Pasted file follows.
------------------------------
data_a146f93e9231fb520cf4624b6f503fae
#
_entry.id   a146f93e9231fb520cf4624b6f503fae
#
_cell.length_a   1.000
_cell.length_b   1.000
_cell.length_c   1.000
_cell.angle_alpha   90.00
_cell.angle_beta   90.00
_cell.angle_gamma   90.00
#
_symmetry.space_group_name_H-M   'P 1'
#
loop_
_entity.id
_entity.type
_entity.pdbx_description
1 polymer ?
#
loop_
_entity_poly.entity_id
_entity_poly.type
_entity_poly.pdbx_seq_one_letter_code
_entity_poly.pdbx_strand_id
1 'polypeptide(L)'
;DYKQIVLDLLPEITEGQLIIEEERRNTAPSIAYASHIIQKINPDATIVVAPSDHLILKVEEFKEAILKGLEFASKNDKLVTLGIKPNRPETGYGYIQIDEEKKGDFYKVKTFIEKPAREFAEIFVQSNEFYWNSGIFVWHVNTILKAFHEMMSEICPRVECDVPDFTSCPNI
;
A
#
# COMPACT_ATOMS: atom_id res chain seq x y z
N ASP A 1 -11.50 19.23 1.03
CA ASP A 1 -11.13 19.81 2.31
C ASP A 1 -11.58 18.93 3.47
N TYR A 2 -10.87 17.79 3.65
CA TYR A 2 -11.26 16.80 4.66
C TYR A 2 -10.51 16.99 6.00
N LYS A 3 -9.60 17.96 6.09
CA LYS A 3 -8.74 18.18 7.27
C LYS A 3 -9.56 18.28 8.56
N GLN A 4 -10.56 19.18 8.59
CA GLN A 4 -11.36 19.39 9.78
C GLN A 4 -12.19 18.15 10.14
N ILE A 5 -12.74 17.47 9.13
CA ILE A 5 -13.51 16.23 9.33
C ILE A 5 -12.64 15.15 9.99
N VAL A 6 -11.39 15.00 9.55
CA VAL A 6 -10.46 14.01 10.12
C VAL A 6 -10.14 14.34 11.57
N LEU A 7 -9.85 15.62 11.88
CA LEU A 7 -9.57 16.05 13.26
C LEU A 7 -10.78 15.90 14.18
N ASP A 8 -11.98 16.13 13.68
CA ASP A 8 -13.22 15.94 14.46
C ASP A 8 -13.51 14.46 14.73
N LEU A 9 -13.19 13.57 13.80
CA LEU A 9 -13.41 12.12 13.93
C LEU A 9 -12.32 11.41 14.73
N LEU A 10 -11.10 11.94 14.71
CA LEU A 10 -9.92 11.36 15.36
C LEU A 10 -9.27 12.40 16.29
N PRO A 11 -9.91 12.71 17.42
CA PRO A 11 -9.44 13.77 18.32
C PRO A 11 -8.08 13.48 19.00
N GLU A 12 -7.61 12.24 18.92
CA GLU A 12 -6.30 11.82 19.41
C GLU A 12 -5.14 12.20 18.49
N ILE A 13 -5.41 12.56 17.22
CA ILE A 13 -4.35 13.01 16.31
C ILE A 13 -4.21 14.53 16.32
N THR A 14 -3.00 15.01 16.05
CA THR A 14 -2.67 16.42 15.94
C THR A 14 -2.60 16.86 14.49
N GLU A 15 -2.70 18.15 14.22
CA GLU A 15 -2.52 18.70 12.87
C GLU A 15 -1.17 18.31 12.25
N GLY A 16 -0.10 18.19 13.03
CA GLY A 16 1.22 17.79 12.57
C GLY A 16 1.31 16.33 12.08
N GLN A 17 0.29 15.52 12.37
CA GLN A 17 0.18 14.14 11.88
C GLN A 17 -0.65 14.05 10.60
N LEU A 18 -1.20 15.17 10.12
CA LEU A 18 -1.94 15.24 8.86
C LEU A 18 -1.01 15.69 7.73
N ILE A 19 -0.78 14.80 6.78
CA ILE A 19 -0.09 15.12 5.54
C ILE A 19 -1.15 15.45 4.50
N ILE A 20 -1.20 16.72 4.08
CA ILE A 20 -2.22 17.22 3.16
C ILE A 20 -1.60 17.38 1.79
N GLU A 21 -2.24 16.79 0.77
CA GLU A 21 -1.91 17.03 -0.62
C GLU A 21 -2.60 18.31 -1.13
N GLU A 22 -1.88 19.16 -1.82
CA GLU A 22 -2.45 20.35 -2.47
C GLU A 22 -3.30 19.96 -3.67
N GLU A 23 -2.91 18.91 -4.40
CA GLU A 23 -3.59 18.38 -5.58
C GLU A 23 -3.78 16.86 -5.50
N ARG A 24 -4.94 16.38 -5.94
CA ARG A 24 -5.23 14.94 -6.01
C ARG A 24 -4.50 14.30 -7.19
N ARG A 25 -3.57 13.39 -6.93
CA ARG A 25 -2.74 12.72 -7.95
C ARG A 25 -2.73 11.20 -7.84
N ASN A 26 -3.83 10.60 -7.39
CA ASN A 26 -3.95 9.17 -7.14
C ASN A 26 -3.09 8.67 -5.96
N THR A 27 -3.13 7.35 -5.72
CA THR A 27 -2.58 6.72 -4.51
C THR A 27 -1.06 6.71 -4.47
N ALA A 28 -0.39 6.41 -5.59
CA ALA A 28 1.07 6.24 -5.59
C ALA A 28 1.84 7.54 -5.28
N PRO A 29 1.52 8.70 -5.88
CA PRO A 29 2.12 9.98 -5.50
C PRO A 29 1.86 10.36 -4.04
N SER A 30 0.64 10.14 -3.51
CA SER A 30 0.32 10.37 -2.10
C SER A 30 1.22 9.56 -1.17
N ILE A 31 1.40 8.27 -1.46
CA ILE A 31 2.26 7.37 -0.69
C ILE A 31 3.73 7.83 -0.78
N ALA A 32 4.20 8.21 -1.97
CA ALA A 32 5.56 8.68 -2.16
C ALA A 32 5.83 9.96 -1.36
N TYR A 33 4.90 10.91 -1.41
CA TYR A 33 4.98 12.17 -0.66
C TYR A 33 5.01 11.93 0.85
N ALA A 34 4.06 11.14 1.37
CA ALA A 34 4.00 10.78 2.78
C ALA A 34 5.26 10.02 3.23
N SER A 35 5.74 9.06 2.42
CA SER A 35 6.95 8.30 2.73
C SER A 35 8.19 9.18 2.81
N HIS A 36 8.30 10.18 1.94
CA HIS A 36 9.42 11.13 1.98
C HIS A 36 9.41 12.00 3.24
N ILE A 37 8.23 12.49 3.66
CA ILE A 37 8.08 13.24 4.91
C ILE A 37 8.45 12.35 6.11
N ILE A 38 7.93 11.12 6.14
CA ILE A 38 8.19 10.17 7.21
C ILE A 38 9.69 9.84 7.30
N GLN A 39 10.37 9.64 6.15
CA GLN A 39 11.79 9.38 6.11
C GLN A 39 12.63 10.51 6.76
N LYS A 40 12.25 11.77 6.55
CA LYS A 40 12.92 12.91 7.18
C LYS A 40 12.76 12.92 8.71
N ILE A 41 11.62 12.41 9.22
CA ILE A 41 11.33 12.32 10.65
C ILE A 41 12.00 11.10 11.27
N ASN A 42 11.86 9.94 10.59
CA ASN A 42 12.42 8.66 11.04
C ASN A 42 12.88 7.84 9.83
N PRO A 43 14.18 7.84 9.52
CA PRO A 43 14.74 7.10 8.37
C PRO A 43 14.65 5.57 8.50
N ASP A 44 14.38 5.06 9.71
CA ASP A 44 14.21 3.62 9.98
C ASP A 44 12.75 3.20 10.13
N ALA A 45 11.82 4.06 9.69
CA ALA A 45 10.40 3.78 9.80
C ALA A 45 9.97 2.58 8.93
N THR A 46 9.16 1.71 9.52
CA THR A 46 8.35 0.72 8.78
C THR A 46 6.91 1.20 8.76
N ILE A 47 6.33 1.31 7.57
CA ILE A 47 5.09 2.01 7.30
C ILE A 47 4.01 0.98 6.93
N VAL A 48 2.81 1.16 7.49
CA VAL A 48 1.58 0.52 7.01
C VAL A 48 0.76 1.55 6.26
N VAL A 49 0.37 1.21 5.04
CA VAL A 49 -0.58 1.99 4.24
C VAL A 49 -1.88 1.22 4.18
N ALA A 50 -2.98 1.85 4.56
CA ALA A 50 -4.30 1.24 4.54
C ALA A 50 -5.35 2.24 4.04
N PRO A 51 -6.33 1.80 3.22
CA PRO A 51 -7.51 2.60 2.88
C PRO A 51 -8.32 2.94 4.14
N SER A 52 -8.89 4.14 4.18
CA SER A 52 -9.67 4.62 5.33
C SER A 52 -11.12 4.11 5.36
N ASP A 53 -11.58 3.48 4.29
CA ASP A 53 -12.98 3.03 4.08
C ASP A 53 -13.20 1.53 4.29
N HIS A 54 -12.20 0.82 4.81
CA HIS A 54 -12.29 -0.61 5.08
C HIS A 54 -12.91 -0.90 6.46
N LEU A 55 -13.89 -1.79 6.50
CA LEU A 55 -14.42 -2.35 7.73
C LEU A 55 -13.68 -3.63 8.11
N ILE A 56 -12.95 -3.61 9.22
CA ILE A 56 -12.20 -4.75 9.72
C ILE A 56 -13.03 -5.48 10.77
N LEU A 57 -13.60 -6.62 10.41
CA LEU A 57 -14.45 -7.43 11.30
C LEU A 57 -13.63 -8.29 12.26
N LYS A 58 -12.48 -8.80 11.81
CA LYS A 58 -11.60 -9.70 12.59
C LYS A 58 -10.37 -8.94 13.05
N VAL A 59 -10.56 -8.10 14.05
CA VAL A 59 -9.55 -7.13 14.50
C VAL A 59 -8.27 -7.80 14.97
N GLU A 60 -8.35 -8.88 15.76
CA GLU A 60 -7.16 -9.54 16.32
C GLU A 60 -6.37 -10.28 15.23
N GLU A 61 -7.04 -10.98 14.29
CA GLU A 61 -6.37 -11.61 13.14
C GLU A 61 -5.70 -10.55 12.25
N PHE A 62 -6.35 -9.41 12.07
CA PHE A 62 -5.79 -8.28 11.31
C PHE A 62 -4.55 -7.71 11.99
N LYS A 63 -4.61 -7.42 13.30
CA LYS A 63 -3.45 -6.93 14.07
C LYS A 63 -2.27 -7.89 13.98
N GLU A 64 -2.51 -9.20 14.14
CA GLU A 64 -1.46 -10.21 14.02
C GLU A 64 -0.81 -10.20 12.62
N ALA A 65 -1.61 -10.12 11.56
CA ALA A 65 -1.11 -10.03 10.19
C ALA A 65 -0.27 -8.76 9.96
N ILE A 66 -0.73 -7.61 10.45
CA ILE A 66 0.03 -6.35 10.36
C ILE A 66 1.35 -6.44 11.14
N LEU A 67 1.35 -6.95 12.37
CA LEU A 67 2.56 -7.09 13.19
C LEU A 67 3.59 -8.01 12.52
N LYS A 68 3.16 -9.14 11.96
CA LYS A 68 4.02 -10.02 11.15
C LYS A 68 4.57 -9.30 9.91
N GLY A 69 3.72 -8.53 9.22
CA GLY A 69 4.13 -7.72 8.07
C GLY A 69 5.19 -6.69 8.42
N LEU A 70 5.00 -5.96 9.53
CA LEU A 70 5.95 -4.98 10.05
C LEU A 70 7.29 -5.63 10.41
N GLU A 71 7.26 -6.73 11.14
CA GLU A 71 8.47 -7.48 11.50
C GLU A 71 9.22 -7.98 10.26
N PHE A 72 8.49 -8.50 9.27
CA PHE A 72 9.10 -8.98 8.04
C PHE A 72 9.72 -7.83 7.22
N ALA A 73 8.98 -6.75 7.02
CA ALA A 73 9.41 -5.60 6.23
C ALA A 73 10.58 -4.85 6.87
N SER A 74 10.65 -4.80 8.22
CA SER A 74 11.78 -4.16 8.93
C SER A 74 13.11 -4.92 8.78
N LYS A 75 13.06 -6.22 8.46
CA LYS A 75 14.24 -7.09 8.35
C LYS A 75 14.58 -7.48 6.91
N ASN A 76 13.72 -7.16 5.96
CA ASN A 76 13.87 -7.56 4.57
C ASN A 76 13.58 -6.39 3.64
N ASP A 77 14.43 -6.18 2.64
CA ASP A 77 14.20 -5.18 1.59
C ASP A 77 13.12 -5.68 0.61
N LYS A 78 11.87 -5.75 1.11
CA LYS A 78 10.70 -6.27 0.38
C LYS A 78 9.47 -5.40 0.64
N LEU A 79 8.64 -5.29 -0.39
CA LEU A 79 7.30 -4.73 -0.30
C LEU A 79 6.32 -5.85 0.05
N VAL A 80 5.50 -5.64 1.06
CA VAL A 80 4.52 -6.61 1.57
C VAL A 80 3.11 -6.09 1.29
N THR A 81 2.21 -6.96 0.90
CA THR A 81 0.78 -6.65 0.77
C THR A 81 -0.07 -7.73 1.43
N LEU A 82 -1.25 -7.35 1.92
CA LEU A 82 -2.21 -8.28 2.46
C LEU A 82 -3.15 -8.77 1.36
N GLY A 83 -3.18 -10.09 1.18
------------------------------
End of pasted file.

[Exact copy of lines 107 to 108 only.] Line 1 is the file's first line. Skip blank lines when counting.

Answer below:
CA ASN A 26 -3.95 9.17 -7.14
C ASN A 26 -3.09 8.67 -5.96